Murray Cultural Arts has set aside a central display case at City Hall for our new Murray Resident On Display exhibit, featuring the work of a practicing Murray artist. Our exhibits feature a new artist each month. Come see our amazing artists and their work! City Hall hours are Mon-Fri, 8am-5pm. Closed on weekends.
Sales are referred to the artist.
December 2017: Steve Stauffer
January 2018: Jennifer Broschinsky
February 2018: Jordan Brun
Murray artists! If you would like to be considered for our Murray Resident on Display series, contact Lori Edmunds via email.
January 2018 Resident On Display: Jennifer Broschinsky
Jennifer Broschinsky has lived in northern Utah or southeast Idaho her whole life. She received her Bachelor of Fine Art in Painting from Utah State University. After graduating, she moved to Murray, worked for the state arts agency for several years, met her husband, and had three sons. She now works part-time, and paints from her home studio, building her fine art portfolio and working as an occasional freelancer with design and illustration projects.
Jennifer has exhibited at a variety of venues around the valley, including Art Access Gallery, the Utah Arts Festival Gallery, and the Springville Museum of Art's Spring Salon. She recently had her first solo exhibit at the Willard Art Center in Idaho Falls.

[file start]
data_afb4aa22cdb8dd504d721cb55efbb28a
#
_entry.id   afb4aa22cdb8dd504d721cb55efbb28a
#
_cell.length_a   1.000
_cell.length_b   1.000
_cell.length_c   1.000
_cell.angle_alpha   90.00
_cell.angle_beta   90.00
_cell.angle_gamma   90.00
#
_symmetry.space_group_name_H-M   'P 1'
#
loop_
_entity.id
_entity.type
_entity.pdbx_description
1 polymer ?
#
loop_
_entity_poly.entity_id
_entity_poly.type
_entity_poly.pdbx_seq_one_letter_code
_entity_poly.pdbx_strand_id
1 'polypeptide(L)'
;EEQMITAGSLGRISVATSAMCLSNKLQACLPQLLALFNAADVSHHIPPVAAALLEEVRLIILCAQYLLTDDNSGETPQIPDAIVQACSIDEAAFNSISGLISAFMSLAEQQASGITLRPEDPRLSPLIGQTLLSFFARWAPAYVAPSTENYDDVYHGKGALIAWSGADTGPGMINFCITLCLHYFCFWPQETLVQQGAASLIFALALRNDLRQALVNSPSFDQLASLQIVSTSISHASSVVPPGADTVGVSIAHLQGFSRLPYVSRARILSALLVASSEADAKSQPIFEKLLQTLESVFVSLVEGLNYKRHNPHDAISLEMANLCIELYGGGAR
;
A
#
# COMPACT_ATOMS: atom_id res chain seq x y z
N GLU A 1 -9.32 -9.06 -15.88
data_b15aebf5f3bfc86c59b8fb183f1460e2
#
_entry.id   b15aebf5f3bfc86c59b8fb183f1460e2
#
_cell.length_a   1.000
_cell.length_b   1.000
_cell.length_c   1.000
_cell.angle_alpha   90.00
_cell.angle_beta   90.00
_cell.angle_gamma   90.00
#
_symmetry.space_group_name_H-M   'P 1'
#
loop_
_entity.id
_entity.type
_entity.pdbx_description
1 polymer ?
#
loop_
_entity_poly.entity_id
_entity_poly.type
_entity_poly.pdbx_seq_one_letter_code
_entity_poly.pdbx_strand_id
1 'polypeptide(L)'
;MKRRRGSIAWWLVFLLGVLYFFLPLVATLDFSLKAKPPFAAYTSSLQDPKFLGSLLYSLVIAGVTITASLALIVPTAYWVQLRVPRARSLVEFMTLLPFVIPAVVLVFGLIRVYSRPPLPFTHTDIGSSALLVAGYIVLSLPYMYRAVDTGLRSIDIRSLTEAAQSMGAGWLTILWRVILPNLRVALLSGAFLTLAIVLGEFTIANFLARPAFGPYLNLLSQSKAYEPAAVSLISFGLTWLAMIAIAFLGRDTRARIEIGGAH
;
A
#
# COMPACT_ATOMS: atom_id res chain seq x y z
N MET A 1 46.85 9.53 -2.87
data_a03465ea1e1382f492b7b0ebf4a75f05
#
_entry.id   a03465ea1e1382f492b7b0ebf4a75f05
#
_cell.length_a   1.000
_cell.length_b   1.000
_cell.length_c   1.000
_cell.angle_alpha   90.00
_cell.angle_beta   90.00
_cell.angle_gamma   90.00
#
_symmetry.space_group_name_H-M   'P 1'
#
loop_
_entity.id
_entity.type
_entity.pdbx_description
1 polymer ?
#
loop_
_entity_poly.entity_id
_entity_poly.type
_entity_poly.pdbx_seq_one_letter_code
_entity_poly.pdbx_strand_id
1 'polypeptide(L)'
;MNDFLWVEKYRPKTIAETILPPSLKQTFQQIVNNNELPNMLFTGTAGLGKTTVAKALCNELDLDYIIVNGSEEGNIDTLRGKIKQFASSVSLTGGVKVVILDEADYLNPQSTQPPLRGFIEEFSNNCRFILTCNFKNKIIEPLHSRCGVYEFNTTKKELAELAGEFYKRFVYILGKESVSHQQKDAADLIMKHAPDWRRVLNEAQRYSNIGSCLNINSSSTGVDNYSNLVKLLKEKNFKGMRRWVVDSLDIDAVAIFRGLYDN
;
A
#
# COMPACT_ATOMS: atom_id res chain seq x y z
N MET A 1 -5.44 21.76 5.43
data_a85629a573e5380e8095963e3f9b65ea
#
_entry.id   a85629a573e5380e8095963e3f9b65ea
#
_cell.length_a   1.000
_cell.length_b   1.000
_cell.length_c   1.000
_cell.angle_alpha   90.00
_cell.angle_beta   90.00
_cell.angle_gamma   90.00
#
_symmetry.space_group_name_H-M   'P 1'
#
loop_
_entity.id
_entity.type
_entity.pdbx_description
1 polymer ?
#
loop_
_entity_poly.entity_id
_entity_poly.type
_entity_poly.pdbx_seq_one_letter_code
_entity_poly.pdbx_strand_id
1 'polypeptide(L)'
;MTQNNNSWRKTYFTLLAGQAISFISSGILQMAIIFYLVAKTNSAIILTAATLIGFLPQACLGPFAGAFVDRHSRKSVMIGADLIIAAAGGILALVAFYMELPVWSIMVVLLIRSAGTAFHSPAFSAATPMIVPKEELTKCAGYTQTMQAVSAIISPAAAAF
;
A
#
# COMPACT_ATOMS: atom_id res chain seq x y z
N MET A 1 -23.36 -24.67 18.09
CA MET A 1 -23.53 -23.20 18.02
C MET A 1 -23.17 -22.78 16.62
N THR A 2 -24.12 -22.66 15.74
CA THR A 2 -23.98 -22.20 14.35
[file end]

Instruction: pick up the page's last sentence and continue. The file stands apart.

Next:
This set of work is a meditation on overcoming challenges. It's about facing the experiences that life brings with conviction. It's about finding refuge from the storms of life. The women in these paintings struggle with different challenges, and look inward for the strength that they need to persevere. Jennifer uses her work to explore the masks we wear and the feelings we hide. It is about composure in the face of adversity, presented at times with whimsy.
She works in acrylics on canvas, and applies her paint in layers using a dry-brush technique called scumbling. The lowermost layers are bright colors, with more muted colors on top, though in many places the bright colors still show through. In a way, the ladies in these paintings are the same: there are many layers to them, and the muted façade only hints at what is going on underneath.